OSHA HEALTH AND SAFETY REGULATIONS
Every business in the U.S. is required by LAW to have an occupational health and safety program in place.
What are the OSHA regulation requirements for all businesses in the U.S.?
The Occupational Safety and Health Act of 1970 (OSH Act) was passed to prevent workers from being killed or seriously harmed in the workplace. The act requires that employers provide their employees with working conditions that are free of known dangers and/or hazards. The OSH created the Occupational Safety and Health Administration (OSHA), which sets and enforces protective workplace safety and health standards for states across the United States. The OSH Act covers most private sector employers in all 50 states and other U.S. jurisdictions; either directly through federal OSHA or through an OSHA approved state plan. State plans are OSHA-approved job safety and health programs operated by individual states instead of federal OSHA. OSHA is responsible for enforcing its standards on regulated entities. Compliance Safety and Health Officers in the United States carry out inspections and assess fines, penalties, sanctions or stop work orders for regulatory violations.
OREGON OSHA REGULATIONS
The Oregon Occupational Safety and Health Division (Oregon OSHA or OR-OSHA) is a state government agency that regulates workplace safety and health in the U.S. state of Oregon. Oregon operates an OSHA-approved State Plan covering most private sector workers and all state and local government workers. OR-OSHA requires covered employers to maintain a workplace that is free of hazards that they know or should know about, and that are causing or are likely to cause death or serious physical injury. These are called "recognized hazards." OR-OSHA requires employers to provide tools and equipment that are in safe working condition. It also requires employers to adequately train and supervise employees, as well as provide specific safety equipment when necessary.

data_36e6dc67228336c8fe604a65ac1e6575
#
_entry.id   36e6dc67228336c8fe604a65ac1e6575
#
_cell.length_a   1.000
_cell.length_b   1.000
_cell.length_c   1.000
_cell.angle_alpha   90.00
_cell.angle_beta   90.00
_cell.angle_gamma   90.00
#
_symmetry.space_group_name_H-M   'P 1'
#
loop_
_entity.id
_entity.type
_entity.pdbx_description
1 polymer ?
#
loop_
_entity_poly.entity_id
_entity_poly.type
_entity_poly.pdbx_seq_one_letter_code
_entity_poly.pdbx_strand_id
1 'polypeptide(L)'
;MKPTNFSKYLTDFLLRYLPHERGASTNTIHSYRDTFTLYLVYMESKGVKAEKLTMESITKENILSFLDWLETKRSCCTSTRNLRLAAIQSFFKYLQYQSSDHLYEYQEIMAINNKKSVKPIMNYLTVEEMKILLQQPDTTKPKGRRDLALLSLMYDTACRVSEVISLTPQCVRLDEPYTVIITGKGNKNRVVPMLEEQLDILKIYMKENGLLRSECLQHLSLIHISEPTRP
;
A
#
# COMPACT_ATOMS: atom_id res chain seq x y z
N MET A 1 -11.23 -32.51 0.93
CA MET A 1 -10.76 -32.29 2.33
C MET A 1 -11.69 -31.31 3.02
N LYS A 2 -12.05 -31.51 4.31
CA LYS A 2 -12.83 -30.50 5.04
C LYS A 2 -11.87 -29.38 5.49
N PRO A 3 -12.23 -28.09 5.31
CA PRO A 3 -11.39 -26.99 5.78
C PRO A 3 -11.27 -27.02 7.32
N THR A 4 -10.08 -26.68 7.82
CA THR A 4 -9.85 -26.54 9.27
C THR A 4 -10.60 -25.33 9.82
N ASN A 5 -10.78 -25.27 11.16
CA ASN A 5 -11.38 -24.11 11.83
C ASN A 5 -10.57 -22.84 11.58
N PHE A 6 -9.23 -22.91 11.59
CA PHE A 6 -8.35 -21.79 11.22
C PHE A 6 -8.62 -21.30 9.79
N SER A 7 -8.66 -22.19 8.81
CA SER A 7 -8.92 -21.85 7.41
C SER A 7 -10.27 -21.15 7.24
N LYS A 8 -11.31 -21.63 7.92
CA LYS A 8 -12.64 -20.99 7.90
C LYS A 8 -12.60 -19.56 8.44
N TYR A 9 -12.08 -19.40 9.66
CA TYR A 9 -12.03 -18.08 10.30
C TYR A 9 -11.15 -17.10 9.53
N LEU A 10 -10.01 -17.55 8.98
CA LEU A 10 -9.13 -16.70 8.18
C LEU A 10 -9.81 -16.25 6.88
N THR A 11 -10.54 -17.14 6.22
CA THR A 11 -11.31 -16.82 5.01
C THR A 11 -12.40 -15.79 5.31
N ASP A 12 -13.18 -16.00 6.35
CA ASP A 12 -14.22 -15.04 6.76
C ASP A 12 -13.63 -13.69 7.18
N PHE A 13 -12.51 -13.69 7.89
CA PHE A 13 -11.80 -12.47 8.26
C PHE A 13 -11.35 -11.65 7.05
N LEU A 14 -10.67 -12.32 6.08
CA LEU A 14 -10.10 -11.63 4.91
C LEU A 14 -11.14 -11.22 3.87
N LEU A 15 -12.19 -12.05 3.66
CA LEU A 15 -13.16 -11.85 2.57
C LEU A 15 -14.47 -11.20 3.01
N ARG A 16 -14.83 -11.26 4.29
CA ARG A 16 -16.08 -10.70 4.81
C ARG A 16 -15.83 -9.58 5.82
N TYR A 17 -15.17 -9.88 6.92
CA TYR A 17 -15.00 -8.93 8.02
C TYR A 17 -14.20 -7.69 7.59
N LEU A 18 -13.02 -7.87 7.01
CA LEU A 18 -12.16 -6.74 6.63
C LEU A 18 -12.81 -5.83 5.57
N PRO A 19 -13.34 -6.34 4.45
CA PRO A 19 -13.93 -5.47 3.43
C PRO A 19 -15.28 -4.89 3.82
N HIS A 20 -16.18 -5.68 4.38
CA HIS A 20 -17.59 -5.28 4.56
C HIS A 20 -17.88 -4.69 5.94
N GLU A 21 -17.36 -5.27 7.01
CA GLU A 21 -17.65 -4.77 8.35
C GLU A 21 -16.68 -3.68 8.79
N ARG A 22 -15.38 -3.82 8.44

WASHINGTON STATE OSHA REGULATIONS
The Washington State Department of Labor and Industries (L&I) is a department of the Washington state government that regulates and enforces labor standards. The agency administers the state's workers' compensation system, conducts workplace inspections, licenses and certifies trade workers, and issues permits for heavy machinery. Washington operates an OSHA-approved State Plan covering most private sector workers and all state and local government workers. WISHA is the Washington Industrial Safety and Health Act. This became the first fully operational state safety and health plan approved by the federal government of the United States. These regulations apply to Washington state and are a more specific and detailed set of rules that detail and amplify the OSHA regulations. DOSH is the Division of Occupational Safety and Health in the Department of Labor and Industries (L&I). DOSH develops and enforces safe and healthy rules by inspecting work sites for unsafe working conditions. Until 2006, DOSH was called WISHA Services in Washington State.
CALIFORNIA OSHA REGULATIONS
The Division of Occupational Safety and Health of California (DOSH) is an agency of the Government of California established by the California Occupational Safety & Health Act of 1973. The Division of Occupational Safety and Health (DOSH), is also known as Cal/OSHA, protects and improves the health and safety of working men and women in California. Almost all workers in California are protected by Cal/OSHA regulations . This includes public employees and immigrant workers who are not legally authorized to work in California. However, some workers are not covered such as people who are self-employed. California operates an OSHA-approved State Plan covering most private sector workers and all state and local government workers.